Churning Thoughts on Circulation

In Parable of the Sower, Lauren and her group (well, really everyone who is not super rich) have had to revert to preindustrial methods of survival. (Disclaimer: that statement is flawed; those ‘preindustrial’ methods have been used in modern times, but not to the extent that people in Butler’s world have used them). Agriculture is a highly prevalent example of this, as the original neighborhood Lauren lived in relied on hand sowing for the entirety of their food source, and the group must continue to rely on it in the creation of Acorn. Water purification is another example. Though there are water purification tablets and water stations available, the cheapest and therefore most-used method of purification is by boiling the water. Yes, many people still have to boil water for sanitation purposes, but I assume that most students that attend universities do not boil drinking water in fear that it is contaminated. That method was more commonplace in the past.

I could go on listing the older modes of survival the characters have had to make use of despite living in a post-technological age world, but that is not the purpose of this post. Rather, I wish to point out the significance of revisiting the past. For the people struggling to get by in Butler’s future vision of our world, revisiting the past is a necessary component of survival. During the “Conversation with Octavia E. Butler” that is featured at the end of the text, Butler states:

“Our only way of cleaning up, adapting, and compensating for all this in Parable of the Sower and Parable of the Talents is to use our brains and our hands – the same tools we used to get ourselves into so much trouble.” (338)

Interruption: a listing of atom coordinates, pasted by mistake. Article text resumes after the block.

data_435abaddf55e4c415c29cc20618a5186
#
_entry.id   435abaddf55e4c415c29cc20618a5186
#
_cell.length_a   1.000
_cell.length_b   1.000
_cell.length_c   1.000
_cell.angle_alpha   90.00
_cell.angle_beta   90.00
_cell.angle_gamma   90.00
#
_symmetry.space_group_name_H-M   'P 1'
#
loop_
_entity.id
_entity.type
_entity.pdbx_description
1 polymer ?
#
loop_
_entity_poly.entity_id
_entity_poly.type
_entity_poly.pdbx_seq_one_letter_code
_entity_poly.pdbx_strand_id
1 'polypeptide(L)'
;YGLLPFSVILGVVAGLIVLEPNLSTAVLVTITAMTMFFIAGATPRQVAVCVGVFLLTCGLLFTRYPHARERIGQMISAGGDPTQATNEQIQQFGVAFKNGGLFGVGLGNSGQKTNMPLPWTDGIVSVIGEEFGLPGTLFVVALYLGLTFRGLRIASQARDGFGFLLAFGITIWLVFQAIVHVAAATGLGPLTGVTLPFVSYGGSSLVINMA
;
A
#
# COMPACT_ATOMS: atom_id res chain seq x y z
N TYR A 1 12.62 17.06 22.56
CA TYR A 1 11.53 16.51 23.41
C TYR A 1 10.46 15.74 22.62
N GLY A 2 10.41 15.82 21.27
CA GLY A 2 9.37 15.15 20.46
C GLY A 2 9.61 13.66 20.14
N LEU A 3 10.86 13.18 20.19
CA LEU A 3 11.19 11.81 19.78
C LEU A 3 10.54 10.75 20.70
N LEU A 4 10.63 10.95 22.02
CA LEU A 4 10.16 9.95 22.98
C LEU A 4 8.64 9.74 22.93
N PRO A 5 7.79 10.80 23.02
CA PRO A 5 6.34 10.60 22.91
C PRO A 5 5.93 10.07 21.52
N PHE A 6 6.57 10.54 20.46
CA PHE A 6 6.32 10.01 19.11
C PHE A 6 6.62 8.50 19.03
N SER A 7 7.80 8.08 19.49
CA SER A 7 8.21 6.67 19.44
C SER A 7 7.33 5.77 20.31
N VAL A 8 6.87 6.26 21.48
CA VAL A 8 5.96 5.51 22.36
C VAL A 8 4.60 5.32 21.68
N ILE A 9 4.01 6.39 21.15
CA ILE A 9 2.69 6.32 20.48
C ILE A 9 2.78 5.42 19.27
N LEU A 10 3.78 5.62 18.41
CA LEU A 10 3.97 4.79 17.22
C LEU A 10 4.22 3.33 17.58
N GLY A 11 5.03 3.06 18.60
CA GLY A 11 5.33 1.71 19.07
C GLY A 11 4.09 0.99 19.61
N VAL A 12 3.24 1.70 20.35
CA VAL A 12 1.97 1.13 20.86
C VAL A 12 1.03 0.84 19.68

That last line struck a chord with me. Revisiting the past is essential for the survival of the human race, but the past, whether intentionally or unintentionally, is the preface to how we shaped our crumbling society in the first place. This dichotomy of needing to return to the past for survival and the past being the origin of how we came to be struggling for survival in the first place brings me back to the idea of circulation that we keep referencing in this course. The nature of life is cyclical, both on the micro and macro scales.  Something is born, then grows, eventually dies, and is then returned to the earth to assist in the creation of new life. Since the beginning of civilization humans have cycled through this same process with periods of prosperity and periods of decline. Now, in the world’s current (declining and unstable) political, social, and environmental state, we need to study and learn from past modes of survival/periods of stability, but ultimately (if we make it through this current period of decline, that is) we will circle back into another period of decline. I suppose the present hope is for human life to survive this current decline, and well enough so that the next high period is more prosperous than the last.

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